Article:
Japan’s Current Hunt for Pilot Whales a Poor Choice

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Short finned pilot whale (Globicephala macrorhynchus) Creative Commons

Following within days of the announcement that Japan had abandoned the spring slaughter of ‘small whales’ by Taiiji fishermen, reports began to filter in that between 60 and 100 of these pilot whales had been slaughtered there. Normally the hunting season extends through April, but because of the March earthquake the government chose to extend the season, in a move that may have been calculated to throw protesters off base.  Given that world opinion is increasingly against this slaughter, it really is unfortunate that Japan has opted to behave in a seemly underhanded way.
What the whalers care about is their way of life and their pocketbooks, and exhibit the all too common attitude that those are rights, not privileges  – but in our changing world everyone is having to make changes.  In this case, given the amount of problems facing that nation, it is understandable that dealing with the ‘fishing’ industry is not high on the government’s agenda, nor, when a people have lost so much is it easy to ask them to abandon what little remains of their lifestyle.   On the other hand, those changes are inevitable, and maybe while the whole world is offering to help them recover from the earthquake, tsunami, and nuclear contamination that so recently devastated them, Japan could choose to see this as an opportunity to make significant change.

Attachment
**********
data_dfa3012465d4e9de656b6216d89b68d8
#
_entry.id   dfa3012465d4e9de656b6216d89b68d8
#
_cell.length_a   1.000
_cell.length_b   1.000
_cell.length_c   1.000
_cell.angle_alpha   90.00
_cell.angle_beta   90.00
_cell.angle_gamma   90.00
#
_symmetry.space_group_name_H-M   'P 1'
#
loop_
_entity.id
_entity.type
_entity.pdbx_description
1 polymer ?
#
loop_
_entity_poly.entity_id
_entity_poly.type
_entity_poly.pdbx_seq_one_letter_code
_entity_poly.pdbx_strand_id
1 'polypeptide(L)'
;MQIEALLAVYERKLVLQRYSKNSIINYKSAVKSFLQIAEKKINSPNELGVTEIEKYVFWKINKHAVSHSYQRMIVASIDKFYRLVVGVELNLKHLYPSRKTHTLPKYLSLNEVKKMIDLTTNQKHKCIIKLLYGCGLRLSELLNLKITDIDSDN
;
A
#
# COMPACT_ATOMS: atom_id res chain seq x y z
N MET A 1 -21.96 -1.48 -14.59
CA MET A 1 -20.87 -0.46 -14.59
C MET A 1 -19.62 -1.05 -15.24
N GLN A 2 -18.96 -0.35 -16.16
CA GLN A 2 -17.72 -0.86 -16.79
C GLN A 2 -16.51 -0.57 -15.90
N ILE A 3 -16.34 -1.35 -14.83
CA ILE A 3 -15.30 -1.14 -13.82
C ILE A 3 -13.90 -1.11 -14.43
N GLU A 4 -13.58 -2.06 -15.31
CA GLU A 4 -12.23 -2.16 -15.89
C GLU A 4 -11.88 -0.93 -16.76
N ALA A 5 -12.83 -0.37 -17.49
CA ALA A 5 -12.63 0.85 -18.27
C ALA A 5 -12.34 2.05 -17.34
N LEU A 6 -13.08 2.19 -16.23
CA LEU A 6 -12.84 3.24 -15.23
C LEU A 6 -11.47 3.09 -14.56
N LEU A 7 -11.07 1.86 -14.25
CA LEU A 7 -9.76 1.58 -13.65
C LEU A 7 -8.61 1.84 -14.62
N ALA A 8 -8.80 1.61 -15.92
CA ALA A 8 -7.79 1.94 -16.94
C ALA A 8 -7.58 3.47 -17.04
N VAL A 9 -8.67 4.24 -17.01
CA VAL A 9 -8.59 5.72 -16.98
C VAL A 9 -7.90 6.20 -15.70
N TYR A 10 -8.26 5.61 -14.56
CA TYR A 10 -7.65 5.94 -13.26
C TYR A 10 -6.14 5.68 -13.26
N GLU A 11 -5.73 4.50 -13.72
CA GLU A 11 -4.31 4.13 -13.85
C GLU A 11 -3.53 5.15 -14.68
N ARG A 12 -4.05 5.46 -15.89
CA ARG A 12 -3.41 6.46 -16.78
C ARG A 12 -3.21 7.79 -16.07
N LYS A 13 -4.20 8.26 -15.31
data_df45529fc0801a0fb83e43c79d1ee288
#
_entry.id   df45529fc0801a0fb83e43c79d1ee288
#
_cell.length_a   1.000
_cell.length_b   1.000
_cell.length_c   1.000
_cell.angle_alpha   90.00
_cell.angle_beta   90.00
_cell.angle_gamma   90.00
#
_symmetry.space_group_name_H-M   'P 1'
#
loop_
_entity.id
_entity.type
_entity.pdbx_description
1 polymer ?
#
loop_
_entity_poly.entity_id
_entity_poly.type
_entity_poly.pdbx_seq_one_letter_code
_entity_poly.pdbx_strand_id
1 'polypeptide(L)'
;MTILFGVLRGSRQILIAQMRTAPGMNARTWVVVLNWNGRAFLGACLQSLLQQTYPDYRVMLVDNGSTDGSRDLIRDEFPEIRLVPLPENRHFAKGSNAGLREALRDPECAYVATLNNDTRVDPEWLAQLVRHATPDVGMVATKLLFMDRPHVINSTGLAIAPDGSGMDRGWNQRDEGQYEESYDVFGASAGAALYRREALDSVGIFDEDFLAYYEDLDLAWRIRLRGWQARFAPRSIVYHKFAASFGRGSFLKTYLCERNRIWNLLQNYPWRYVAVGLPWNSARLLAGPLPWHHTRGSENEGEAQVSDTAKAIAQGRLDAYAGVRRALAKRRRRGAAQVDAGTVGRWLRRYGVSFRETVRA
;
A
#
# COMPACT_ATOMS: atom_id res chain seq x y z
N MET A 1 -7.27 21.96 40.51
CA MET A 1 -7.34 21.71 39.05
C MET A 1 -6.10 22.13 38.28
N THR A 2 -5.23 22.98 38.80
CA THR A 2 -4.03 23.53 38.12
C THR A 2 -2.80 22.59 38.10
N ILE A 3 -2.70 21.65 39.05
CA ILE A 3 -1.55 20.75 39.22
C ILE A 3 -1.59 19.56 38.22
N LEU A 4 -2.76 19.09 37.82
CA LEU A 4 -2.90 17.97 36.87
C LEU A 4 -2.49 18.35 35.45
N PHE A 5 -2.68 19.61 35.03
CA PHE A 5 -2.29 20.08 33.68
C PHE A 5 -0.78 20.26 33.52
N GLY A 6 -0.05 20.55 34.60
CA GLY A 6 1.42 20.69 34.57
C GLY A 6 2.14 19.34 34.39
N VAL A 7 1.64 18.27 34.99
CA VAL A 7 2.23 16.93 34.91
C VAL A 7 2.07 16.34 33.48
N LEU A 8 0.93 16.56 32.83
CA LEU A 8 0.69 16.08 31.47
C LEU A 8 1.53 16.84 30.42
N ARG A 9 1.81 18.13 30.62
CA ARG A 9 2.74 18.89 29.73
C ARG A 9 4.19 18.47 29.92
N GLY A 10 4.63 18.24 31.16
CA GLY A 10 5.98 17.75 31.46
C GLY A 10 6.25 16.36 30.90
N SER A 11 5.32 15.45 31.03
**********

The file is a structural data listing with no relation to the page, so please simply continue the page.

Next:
But given the seasonal clock that governs marine life, there may not have been enough time to really reconsider this year’s hunt.  Soon the whales will move into the area of highest radioactive contamination as they follow their favorite prey item, squid, on it’s annual northward migration.

The pilot whales follow the warmer water. In the spring (green line) they are south of the Fukushima reactor (red dot), but as the seasons progress they move farther north (orange line). (Whaling Commission)

These pilot whales are seldom located north of the 16 degree C temperature (60.0 F) line, which gradually moves up the coast as the colder northern waters retreat during the summer months.  They are most often found in deep water off of shelf edges, and because Japan is perched so precariously on four tectonic plates at the edge of the continental shelf, the pilot whales come fairly close to land near Taiiji:
South/central Japan is perched at the deep ocean shelf edge, habitat favored by short finned pilot whales.

In this case it is very likely that both the pilot whales and the squid will pick up an unhealthy load of radioactive material on their northward journey – a fact that is probably not lost on the fishermen. As the animals return south they will again face exposure, and although the squid are short lived the whales are not (often living into their 40s), and will continue to acquire more contamination with each passing year.
Next year has got to be better for Japan, and hopefully they will reconsider the wisdom of holding onto a way of life that is sure to become increasingly unhealthy.

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